Dove has come out with another visually compelling campaign directed to women about their obsession with appearance. This one, while breathtaking, made me feel defenseless as the mother of a daughter. Parents KNOW there’s a problem. Where are the solutions in this ad?

Where is the support?

I’ve spent the past 17 years trying to manage the sheer onslaught of merchandise nonsense choices my daughter has had since her birth. In the new Dove ad, we’re subjected to a constant stream of images of women physically torturing their bodies to achieve “beauty”. They starve it. They cut it. They dye it. They shave it. They cover it up with makeup and show it off with clothing that some men claim says women “deserve” to be raped.

Why do clothing designers continually create merchandise that supports this view that women and girls are nothing more than sex objects, slaves and prisoners? Why have you given us shirts that only go to the middle of the chest on five year olds? Why are dresses and skirts so short that girls can’t run and play and tumble like the boys can?

To lure young girls into wearing thongs and into their stores, which were traditionally for adult women, Victoria’s Secret launched their “Pink” line of sweat pants and barely-there tops. Who in the heck did they were kidding with this trap?

The Dove ad ends with this statement:

“Talk to your daughter before the beauty industry does.”

While we’re at it, let’s dump Barbie, the perfect blond chick with tiny waist and breasts that for all eternity will never sag or stretch. My daughter was faced with Britney Spears lunch boxes and school bags and songs about sex targeted to 11 year olds. This wasn’t the “beauty industry”. This was the entertainment business.

This was MTV and years and years of barely clothed women and topless men singing about “big butts” and describing how to conduct every possible sexual act by creating a new language that needed de-coding to understand what they were referring to.

My daughter, from toddler age on, has been subjected to the theory that she is for viewing pleasure only. Nothing else about her could possibly matter.

And nothing I, her father, or her step-parents, grandparents, neighbors, girl scout leaders, teachers and church members said ever made a dent against the constant weight of marketing influence in stores, TV, music, movies, magazines, and peer pressure at school.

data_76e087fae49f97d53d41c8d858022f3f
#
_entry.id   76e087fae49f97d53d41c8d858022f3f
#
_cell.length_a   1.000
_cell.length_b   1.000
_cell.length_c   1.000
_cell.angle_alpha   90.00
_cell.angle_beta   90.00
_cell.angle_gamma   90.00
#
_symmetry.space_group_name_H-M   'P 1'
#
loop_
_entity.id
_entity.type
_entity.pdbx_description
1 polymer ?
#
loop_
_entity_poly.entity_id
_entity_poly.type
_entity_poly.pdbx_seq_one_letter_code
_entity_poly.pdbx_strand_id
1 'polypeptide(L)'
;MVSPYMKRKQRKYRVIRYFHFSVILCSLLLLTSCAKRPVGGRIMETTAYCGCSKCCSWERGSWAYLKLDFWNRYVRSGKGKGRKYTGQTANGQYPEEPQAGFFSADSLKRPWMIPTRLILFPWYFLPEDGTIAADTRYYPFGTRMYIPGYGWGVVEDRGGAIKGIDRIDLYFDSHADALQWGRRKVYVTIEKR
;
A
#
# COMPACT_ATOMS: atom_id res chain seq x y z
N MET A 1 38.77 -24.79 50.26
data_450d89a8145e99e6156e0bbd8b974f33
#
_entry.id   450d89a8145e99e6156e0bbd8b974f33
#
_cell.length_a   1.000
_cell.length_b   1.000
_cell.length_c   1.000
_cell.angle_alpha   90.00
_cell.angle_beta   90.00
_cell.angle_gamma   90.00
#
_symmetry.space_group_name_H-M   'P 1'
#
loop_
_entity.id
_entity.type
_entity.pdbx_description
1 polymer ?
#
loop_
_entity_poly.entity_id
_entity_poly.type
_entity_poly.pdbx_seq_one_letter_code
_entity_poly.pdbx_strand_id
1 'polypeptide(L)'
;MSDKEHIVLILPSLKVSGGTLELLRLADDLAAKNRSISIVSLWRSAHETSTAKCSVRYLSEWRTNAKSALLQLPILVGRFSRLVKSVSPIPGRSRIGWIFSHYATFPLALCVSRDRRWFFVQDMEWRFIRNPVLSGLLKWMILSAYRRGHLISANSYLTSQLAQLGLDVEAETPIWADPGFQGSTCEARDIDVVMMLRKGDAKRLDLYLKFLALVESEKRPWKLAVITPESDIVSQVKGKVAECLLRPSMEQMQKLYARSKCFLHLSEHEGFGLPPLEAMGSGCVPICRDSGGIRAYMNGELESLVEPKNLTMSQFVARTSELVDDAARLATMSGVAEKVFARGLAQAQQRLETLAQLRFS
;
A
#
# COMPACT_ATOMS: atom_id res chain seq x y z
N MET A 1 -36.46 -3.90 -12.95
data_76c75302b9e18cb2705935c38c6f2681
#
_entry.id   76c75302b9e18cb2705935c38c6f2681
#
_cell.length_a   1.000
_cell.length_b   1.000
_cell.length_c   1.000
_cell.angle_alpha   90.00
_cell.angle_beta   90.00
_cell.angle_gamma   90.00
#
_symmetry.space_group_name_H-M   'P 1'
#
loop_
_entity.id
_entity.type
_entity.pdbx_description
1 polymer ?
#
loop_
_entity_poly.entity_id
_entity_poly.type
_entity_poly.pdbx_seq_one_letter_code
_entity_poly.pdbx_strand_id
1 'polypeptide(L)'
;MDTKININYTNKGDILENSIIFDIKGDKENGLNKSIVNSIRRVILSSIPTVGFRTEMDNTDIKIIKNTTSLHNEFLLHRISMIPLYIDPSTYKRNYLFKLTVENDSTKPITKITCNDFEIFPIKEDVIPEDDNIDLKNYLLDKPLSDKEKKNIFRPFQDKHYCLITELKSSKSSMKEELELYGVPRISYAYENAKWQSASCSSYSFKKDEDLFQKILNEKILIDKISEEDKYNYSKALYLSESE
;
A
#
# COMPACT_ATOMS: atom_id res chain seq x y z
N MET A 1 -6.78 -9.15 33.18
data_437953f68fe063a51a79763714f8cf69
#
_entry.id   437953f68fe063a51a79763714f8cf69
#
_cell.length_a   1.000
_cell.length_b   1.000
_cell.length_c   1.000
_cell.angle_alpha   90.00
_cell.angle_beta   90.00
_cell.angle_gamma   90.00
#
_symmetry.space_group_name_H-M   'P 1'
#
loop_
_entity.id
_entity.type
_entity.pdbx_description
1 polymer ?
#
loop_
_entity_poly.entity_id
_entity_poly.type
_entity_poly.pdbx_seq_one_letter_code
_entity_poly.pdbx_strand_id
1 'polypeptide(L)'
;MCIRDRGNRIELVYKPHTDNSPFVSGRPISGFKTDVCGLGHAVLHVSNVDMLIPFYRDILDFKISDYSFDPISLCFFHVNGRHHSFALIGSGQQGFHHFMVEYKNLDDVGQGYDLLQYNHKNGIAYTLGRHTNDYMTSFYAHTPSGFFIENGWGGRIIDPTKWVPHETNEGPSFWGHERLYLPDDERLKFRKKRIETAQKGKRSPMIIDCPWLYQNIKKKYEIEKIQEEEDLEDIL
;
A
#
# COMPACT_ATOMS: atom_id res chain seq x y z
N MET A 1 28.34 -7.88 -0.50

We had attended one church specifically that held separate classes for the girls from the boys, so that the teachers could work with the girls’ self esteem. This church took the problem facing girls seriously. And even at that, my daughter found little help. I think in some ways she felt worse, despite being given tools intended to empower her.

It confused her that she HAD to do that. She was a kid! Why was the world mad at her? What had she done wrong?

I watched my Honor Roll daughter fall into the fathom of hell in her 9th grade year because she felt “ugly”. She insisted on shaving her entire body, including her eyebrows and arms. She could find no logical reason for body hair because she didn’t see it on models anywhere. It took everything I had to keep her alive during this time because she felt so bad in her own skin.

What was I supposed to say and do? What hadn’t I tried? We can throw out the TV, monitor the computer and I went ballistic over most Rap music. But, as a working mom, I am not with her every minute of the day. When I was a single working mom, I needed daycare. When she was with her Dad, he had different rules.

There are so many things we can’t do and because we can’t, we feel we’re failures. The tortured souls of our daughters are our fault.

I HAVE been talking to her!

I’ve been told she’s so beautiful that I shouldn’t put pictures of her on the Internet because it’s not safe.

It’s not safe to be beautiful.

And yet this is what marketers have convinced women to be at all costs.

Don’t tell me to talk to my daughter, Dove, unless you first stop making any products intended on making my daughter anything other than the incredibly vibrant human being I pushed into this world.

Please direct your campaign to your industry.

They created this mess in the first place.

(View Dove Ad here.)

Social Network, Catalyze, Launched for Usability Professionals
From Woodstock to Social Media


Kim Krause Berg’s long background in web design, SEO and usability includes software application functional and user interface testing, accessibility, information architecture and persuasive design. She shared her passion for Usability and SEO through her site and private consulting at Cre8pc for 17 years. Kim founded Cre8asiteforums in 1998. In the fall of 2012 she sold her forums to Internet Marketing Ninjas and retired from private consulting to join their Executive Management team where she continues her work in usability testing, customer experience and conversions design.

My Online Course: Web Site Usability 101


American Society for Information Science and Technology (ASIS&T)

Information Architecture Institute

Usability Professionals Association (UPA)